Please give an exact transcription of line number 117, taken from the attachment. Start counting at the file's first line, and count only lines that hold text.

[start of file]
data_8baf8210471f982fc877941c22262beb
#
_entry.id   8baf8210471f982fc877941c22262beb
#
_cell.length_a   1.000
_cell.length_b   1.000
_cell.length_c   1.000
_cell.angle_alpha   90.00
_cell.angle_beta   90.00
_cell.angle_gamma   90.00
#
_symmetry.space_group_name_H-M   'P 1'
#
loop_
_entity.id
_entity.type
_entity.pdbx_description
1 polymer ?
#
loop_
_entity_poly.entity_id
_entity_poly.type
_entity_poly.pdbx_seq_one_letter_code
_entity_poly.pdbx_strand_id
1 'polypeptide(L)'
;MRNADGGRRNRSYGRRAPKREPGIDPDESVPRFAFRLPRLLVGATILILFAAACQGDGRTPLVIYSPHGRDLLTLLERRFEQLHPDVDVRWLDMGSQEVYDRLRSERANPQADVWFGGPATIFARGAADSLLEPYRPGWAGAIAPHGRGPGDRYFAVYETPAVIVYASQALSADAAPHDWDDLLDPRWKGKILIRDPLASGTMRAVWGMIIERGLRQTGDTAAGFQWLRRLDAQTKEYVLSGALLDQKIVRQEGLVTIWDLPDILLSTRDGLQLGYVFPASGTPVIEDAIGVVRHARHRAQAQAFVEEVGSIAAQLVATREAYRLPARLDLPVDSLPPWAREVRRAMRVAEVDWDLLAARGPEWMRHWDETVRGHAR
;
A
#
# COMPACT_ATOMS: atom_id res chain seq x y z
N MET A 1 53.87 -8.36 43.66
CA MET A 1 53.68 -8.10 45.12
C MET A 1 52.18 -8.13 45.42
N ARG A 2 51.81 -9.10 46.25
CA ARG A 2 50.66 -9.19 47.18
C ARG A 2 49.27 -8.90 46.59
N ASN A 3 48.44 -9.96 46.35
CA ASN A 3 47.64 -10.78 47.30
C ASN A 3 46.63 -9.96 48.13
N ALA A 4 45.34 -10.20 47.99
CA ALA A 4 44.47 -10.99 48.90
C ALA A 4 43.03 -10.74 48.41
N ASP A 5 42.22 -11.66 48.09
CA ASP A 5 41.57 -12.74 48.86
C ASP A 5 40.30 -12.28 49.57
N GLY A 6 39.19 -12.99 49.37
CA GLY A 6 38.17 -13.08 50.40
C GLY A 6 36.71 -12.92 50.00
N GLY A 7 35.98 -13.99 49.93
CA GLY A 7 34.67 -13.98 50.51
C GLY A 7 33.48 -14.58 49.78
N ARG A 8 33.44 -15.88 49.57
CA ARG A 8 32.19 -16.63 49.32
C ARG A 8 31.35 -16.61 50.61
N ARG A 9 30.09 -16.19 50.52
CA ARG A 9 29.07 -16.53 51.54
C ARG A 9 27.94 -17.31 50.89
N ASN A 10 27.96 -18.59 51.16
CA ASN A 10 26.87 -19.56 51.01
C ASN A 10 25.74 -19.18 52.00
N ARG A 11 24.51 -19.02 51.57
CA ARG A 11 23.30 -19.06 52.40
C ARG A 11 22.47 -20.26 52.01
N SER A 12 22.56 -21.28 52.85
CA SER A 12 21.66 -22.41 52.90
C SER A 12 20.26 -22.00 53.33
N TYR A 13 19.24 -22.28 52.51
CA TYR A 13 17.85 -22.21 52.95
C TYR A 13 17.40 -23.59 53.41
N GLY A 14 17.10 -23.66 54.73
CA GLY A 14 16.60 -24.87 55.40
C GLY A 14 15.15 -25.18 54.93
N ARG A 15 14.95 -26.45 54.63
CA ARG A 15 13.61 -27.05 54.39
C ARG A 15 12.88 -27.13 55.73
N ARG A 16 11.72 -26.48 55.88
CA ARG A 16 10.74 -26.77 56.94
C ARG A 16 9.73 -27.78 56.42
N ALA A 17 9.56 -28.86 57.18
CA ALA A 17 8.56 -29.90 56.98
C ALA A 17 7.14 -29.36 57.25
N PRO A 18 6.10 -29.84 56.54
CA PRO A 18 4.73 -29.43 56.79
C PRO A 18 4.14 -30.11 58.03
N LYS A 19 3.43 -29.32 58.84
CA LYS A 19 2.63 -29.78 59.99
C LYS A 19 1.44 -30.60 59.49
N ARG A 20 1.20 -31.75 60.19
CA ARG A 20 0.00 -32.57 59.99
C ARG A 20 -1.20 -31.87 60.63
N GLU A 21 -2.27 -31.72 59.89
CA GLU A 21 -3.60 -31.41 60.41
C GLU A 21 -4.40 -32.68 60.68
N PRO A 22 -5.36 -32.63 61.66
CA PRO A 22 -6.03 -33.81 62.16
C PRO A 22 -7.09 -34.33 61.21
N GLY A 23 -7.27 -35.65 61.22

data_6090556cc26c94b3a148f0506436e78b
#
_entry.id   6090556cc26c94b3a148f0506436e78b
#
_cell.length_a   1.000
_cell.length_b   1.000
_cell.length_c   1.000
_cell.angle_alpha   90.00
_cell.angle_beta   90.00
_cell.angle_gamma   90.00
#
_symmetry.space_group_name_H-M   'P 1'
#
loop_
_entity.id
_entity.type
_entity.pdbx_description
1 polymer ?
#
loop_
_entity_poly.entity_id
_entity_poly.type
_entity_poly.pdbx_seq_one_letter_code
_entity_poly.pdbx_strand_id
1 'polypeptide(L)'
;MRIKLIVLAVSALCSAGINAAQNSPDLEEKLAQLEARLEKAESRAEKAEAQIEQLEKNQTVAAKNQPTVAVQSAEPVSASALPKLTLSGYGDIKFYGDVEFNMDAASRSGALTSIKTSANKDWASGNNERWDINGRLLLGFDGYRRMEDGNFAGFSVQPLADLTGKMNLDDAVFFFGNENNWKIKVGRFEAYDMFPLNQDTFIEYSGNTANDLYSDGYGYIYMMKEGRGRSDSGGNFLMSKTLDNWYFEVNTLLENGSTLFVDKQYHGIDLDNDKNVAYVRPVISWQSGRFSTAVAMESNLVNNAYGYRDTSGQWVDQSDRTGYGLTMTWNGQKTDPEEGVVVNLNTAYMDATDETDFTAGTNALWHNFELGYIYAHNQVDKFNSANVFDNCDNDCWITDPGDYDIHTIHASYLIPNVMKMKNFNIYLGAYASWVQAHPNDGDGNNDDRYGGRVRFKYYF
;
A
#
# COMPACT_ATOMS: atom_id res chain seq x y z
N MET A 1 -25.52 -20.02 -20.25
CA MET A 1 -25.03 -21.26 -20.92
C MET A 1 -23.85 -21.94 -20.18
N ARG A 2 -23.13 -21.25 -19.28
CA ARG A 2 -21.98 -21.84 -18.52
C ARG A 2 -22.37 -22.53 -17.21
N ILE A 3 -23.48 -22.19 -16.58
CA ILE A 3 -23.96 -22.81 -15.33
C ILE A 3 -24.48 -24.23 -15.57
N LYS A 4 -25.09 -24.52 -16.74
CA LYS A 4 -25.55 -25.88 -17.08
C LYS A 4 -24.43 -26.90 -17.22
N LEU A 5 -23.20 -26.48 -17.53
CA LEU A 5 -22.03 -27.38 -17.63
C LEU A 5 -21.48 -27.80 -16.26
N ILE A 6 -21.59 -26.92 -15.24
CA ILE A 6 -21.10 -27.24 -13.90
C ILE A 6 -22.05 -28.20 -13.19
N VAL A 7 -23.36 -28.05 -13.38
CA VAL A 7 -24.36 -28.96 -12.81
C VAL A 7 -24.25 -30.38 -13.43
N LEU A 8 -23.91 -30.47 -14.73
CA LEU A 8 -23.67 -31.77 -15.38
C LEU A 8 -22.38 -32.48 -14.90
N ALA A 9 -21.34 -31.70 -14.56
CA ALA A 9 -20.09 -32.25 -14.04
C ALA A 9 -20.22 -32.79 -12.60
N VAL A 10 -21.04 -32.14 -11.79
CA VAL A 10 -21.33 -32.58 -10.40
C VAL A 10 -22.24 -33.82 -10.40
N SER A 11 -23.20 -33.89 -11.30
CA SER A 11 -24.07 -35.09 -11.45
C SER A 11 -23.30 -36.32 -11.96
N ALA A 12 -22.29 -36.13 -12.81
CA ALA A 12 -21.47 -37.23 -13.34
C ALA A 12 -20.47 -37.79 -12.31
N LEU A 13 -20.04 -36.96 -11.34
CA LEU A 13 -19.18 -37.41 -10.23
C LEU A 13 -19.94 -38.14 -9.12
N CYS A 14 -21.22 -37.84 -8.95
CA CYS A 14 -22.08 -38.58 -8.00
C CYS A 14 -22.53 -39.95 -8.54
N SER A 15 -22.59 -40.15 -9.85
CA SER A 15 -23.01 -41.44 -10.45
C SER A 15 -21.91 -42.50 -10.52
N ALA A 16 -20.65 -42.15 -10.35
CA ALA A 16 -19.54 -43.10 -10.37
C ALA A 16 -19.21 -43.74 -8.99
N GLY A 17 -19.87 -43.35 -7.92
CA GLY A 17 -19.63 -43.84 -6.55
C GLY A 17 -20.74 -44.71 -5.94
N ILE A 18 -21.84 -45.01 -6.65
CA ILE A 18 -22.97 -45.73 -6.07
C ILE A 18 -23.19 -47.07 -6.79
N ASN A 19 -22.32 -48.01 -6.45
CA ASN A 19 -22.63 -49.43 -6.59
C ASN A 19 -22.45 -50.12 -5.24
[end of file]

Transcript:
loop_